BAS Applied Management Curriculum
BAS 301, Managerial Accounting
This course is intended for students in the Bachelor of Applied Science (B.A.S.) in Applied Management program where understanding of the basic principles of financial and managerial accounting is essential in the successful execution of management responsibilities. The course defines financial statement interrelationships, financial analysis, product costing, budgetary control systems, and information reporting for the planning, coordinating, and monitoring the performance of a business. (5 credits)
BAS 310, Foundations of Management Theory and Practice
An exploration of the organization theory literature focusing on major theoretical perspectives and content area; includes: design of organizational structure and control systems; analysis of organization-environment relations, including inter-organizational relationships; managing organizational technology and innovation; information processing and decision making; and organizational culture, conflict and power. (5 credits)
BAS 320, Organizational and Interpersonal Behavior
Course provides the tools for understanding the organizational actions of individuals, groups and organizations; relates theory and research to organizational problems by reviewing advanced concepts in motivation and perception, leadership, decision-making, communication and influence, group behavior, conflict and cooperation, politics, corporate culture, organizational structure and environmental influences. (5 credits)
BAS 325, Legal Environments in Business
This course provides an introduction to the traditional and emerging legal principles and theory involved in business management. The focus will be placed on how to manage employees and other relationships without stepping on legal landmines. Emphasis will be placed in preventative law as well as strategies to resolve workplace conflict without protracted litigation. (5 credits)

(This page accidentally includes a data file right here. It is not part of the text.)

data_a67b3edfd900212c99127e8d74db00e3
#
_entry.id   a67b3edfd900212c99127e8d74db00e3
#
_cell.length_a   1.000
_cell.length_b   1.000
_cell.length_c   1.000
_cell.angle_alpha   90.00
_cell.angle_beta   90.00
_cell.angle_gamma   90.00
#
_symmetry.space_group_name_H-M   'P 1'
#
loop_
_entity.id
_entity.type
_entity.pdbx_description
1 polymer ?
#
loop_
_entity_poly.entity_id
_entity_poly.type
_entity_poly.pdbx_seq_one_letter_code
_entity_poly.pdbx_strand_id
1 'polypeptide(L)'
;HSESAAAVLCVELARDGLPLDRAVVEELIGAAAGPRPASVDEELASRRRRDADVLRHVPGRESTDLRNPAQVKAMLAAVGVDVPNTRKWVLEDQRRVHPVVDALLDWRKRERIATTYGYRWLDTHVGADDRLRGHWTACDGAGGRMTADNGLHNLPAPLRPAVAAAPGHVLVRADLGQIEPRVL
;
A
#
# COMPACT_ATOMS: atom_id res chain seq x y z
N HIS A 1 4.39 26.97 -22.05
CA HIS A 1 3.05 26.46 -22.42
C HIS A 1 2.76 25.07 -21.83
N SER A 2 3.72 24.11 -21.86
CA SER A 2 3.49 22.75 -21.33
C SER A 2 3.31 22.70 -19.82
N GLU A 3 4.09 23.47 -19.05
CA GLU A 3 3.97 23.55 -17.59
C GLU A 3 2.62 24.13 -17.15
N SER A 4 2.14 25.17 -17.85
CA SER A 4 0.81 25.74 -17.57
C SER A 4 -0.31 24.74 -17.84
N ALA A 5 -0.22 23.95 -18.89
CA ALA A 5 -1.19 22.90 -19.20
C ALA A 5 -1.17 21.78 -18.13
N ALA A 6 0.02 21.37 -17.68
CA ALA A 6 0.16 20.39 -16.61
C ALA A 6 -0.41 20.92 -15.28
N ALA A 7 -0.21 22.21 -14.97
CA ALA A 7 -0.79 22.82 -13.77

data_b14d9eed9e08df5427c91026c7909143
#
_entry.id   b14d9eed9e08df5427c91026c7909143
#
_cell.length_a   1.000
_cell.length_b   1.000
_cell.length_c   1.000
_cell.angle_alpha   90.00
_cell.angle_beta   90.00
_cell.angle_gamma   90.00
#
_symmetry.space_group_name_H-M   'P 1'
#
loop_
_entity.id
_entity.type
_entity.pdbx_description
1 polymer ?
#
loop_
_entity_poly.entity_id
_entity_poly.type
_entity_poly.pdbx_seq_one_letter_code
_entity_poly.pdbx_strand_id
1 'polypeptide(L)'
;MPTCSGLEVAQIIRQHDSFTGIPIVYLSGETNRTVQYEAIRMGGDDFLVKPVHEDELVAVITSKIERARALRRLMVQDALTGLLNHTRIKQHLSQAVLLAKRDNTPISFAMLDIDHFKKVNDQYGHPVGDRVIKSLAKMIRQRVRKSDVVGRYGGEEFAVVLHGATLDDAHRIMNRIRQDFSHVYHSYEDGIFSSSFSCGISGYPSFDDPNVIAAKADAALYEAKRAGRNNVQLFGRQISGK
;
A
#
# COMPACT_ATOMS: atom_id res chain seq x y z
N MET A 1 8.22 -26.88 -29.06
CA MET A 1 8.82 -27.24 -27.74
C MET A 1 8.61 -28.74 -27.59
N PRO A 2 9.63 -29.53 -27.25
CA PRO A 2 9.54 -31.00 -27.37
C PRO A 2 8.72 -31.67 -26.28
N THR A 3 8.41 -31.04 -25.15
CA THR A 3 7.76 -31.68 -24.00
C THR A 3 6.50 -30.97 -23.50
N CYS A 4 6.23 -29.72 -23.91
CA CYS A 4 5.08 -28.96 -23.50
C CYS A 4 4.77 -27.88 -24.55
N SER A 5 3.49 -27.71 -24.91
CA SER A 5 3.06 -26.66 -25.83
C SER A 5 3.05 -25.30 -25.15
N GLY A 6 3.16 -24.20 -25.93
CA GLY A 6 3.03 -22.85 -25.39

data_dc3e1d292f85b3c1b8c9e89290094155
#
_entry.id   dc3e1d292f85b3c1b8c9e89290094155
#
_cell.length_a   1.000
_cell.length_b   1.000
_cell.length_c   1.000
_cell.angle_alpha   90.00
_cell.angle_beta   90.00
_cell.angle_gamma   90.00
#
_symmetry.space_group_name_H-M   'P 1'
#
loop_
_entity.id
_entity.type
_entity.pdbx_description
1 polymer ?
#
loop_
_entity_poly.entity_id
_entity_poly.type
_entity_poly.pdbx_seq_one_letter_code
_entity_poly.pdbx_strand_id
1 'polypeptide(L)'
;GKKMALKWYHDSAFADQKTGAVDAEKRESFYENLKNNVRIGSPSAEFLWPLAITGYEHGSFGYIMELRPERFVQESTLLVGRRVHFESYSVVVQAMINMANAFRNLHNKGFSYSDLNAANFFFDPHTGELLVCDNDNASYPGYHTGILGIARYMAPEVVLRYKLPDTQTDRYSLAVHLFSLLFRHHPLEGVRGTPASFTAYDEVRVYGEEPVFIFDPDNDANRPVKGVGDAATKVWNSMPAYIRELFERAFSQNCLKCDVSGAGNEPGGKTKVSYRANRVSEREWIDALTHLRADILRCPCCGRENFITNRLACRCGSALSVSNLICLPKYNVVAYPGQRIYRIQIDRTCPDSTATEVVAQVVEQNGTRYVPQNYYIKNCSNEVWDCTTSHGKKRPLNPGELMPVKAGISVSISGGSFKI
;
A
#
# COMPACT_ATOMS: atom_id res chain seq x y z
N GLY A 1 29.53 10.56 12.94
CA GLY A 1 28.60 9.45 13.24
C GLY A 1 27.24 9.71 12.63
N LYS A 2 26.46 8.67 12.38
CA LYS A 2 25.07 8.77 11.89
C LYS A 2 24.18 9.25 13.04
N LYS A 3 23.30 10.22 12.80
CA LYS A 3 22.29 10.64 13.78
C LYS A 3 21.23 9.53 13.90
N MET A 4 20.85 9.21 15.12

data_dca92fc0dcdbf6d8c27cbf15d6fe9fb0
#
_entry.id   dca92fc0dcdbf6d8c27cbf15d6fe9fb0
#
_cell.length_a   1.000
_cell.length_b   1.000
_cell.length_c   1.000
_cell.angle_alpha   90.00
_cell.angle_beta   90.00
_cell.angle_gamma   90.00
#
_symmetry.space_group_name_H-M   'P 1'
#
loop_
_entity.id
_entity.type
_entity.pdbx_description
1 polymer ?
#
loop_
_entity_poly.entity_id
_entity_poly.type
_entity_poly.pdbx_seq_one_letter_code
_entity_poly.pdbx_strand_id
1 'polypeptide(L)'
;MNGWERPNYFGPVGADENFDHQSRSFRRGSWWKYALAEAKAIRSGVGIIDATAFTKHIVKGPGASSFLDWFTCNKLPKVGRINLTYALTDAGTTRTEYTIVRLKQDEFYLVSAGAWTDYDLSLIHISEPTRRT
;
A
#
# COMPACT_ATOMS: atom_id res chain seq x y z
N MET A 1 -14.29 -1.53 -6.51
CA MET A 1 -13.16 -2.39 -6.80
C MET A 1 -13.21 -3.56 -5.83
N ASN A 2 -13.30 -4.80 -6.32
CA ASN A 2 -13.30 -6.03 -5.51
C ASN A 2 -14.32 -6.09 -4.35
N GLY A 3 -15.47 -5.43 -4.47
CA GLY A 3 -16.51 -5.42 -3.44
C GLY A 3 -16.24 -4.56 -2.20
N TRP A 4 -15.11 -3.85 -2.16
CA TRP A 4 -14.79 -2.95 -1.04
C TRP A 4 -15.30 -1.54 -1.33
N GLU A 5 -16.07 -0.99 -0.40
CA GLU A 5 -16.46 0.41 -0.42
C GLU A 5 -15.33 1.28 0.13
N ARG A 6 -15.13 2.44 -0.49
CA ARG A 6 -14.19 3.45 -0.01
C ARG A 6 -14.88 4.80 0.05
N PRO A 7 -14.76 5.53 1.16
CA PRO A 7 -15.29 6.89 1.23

BAS 340, Applied Financial Management
An introduction to the application of financial management principles. It includes the analysis of financial statements for planning and control, cash and capital budgeting, risk and return, capital structure, and financing the short- and long-term requirements of the firm. Students will apply the basic tools and techniques used to value a firm and evaluate and fund prospective investment opportunities. (5 credits) Prerequisite: BAS 301.
BAS 353, Global Political Economy
This course examines the politics of global economic relations. The interplay of both economic and political forces shapes outcomes in global affairs. The importance of understanding the interactive nature of these forces is particularly important in this current era of unprecedented global economic integration. Topics explored include globalization, international trade, the international monetary system, multinational corporations, global institutions such as the WTO, etc. (5 credits)
BAS 357, Marketing on the Internet
This course examines the impact of the Internet on traditional methods of doing marketing. It explores the existing and future uses of the Internet for the marketing of goods and services across a range of product categories and investigates the utility of the Internet as a “tool” for marketing to increase effectiveness, efficiency and competitiveness. Topics include: Constructing websites; marketing Internet sites; advertising and brand building; and customer generation. (5 credits) Prerequisite: BAS 310
BAS 357, Social Media Management
Social media is how business is conducted today. As the number of social platforms increases, there is a greater need to establish an internal an external business strategy, policy, and culture to keep pace and build competitive advantage. This course will connect business objectives with social media strategy, platforms, and tactics. (5 credits)